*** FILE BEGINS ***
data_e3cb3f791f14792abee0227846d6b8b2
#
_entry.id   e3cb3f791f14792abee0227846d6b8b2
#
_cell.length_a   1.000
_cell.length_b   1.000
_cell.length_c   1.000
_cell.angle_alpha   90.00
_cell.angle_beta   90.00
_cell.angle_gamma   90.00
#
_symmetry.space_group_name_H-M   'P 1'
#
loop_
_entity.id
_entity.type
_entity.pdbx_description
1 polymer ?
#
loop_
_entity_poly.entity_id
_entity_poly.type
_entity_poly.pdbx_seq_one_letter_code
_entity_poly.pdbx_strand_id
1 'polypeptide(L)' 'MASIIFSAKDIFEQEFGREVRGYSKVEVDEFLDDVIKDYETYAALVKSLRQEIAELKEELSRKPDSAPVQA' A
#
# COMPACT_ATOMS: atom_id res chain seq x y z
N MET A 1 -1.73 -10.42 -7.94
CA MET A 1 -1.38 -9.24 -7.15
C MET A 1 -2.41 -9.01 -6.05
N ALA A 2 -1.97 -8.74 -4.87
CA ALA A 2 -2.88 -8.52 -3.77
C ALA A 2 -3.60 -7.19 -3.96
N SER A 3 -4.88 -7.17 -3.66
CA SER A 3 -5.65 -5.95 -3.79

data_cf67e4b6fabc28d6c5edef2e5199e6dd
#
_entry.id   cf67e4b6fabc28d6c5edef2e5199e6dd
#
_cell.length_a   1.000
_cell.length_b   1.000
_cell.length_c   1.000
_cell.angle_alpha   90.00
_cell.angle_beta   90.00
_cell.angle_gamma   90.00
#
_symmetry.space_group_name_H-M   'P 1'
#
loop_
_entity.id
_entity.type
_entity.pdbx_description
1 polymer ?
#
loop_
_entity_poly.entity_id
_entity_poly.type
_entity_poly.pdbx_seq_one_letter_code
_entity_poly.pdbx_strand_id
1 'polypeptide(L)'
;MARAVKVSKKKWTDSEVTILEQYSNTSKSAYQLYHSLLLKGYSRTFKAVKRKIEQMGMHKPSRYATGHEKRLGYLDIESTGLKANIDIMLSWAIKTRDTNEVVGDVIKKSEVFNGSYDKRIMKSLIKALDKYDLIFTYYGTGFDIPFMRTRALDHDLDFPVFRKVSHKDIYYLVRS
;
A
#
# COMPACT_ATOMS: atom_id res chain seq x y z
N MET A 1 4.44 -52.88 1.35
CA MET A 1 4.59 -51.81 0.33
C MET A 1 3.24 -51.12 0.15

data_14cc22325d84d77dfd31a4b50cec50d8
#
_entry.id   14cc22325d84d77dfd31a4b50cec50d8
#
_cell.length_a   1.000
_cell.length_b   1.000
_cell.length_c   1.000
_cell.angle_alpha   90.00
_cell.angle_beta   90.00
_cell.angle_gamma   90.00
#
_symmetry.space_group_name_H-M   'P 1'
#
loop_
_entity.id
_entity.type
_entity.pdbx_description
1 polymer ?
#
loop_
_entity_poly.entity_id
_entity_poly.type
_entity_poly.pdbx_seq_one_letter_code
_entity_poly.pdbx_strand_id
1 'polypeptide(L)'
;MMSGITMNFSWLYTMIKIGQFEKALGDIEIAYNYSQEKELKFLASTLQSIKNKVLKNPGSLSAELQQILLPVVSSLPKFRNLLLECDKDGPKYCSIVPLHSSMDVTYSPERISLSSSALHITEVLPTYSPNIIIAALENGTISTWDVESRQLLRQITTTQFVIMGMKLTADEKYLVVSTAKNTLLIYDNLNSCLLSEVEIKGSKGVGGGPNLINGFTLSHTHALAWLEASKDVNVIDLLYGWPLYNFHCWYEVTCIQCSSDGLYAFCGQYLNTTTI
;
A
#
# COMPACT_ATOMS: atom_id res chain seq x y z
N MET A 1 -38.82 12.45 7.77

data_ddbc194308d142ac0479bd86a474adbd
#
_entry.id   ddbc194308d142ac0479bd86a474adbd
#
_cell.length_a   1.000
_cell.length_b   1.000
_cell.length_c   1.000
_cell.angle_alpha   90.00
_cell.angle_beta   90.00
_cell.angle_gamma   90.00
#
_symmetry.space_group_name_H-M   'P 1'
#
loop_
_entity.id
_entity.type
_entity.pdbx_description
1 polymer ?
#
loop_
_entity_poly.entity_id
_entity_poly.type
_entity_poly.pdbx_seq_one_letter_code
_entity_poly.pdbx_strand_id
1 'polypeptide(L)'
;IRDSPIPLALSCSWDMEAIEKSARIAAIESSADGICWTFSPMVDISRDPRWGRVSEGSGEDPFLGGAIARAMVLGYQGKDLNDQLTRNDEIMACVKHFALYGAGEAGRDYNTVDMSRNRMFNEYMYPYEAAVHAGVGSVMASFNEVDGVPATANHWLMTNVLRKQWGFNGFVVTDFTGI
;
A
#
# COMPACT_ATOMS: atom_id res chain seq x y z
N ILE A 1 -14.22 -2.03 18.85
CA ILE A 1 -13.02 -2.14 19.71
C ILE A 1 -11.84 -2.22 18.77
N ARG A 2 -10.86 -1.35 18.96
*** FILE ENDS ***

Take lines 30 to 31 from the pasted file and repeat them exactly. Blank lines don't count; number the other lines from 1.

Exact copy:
C MET A 1 -2.41 -9.01 -6.05
N ALA A 2 -1.97 -8.74 -4.87